Every day we’re bombarded by COVID-19 statistics. It’s easy to become desensitized to the severity of this pandemic…. until you talk to a survivor and see just how frightening this virus can be.
“I was terrified to be honest with you,” said Audrey Nowak, from Kaukauna.
In a matter of hours, Nowak went from trying to power through some annoying symptoms…
“It came out of nowhere,” she explained. “One minute I was fine then 30 min later I had a headache, like unbelievable, and cough, just annoying cough, nothing really horrible.”
…to fighting for her life.
“Tuesday night I actually taught a class online,” Nowak explained. “By Wednesday, I was in the ICU. It was that fast.”
Dr. Krystal Wasmundt from Aurora Baycare Medical Center was there when Nowak first got to the Emergency Room.
“Audrey was pretty sick.,” said Wasmundt. “Her heart rate was elevated, her blood pressure was up, and she was requiring oxygen.”
Being in the hospital was no guarantee Nowak was out of the woods
“She actually got worse before she got better,” Wasmundt pointed out. “Especially the first night of her hospitalization. Her oxygen needs were increasing”
Wasmundt says the coronavirus is a wild card and the unpredictability is one of the reasons the virus is so dangerous.
“We see people who have the virus and they’re completely asymptomatic and then we also have people that develop life-threatening illnesses,” said Wasmundt.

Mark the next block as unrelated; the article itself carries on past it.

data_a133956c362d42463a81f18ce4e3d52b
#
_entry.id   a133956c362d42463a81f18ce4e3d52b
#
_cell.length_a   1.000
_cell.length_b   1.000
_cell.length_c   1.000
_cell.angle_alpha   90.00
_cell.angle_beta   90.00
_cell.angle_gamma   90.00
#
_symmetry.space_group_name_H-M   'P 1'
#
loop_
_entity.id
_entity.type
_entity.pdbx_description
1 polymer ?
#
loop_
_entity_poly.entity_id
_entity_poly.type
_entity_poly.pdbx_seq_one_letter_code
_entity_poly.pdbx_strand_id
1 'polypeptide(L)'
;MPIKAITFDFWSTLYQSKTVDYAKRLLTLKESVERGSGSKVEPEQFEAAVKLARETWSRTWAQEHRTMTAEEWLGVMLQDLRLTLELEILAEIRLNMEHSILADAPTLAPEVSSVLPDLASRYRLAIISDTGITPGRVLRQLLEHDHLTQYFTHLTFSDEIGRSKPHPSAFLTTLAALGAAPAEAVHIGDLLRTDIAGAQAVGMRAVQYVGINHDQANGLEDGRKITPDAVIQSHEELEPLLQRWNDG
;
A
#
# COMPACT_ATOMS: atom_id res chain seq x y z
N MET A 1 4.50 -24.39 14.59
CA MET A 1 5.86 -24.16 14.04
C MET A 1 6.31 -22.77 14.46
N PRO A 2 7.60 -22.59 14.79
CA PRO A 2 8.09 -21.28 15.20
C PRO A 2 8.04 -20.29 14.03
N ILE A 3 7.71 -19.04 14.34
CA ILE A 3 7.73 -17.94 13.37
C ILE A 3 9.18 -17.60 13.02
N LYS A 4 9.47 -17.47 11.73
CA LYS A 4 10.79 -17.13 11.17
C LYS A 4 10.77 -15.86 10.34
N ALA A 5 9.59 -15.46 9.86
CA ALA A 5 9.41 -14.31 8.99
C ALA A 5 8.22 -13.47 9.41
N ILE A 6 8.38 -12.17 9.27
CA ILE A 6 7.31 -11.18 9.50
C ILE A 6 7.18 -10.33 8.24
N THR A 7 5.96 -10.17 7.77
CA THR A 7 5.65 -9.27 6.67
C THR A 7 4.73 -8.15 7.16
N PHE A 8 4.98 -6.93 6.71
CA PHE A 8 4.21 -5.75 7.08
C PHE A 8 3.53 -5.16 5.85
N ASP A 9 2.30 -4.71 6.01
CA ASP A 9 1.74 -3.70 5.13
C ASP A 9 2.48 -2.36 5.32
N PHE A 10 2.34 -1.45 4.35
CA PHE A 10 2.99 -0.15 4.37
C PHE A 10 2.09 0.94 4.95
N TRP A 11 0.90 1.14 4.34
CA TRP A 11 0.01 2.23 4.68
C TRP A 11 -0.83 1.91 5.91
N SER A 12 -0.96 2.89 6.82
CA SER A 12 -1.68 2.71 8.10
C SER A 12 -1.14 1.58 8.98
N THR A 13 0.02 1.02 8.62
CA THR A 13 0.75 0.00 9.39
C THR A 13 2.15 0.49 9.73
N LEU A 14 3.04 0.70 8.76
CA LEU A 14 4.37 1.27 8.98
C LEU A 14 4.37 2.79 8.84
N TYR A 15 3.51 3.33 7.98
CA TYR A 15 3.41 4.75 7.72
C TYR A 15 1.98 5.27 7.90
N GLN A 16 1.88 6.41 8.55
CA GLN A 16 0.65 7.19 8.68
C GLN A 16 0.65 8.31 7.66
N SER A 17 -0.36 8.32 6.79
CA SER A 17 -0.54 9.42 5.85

Nowak says that the unknown also contributes to the terror.
“You definitely feel like you’re dying,” she described. “On top of that, you hear emergencies around you…code this… and doctors coming.”
In fact, at one point Nowak says she was preparing for the worst.
“I was actually thinking ‘I’ve had a beautiful life…’” Nowak remembered.
She says the healthcare workers at Aurora Baycare, all of them, not just the doctors and nurses, were what pulled her through.
“The sweet lady that came in to sweep the room, oh I wish I remembered her name, and smiled at me behind her mask and asked me how I was doing.” Nowak recalled. “Every little thing like that nursed me back to life.”
Nowsak says it’s difficult to even express the extent of her gratitude for her care team at Aurora Bay care.
“It’s indescribable what these men and women are doing for us,” Nowak said. “We’re at war and the doctors and nurses are fighting for us.”
Especially considering the sacrifices healthcare workers are making themselves.
“’We might be seeing 15 or 16 cases of positive COVID patients a day, so that’s just a lot of exposure,” Wasmundt explained. “I think the biggest thing is just the fear of going home and exposing our family and friends.”
Nowak wants to show healthcare workers how much that sacrifice is recognized .
“It’s so demoralizing to face the sadness everyday, so I’ll smile and say, ‘I’m ok now’ and I appreciate it,” she said with a broad smile. “I hope that lifts some of them up.”
Dr. Wasmundt said hospitals could be heading into a perfect storm right now. With the usual illness increase around the holidays, plus the pandemic, there is a real risk doctors could get overloaded with more patients than they’re able to care for. Which is why she said it’s more important now than ever to mask up, wash your hands and keep your distance.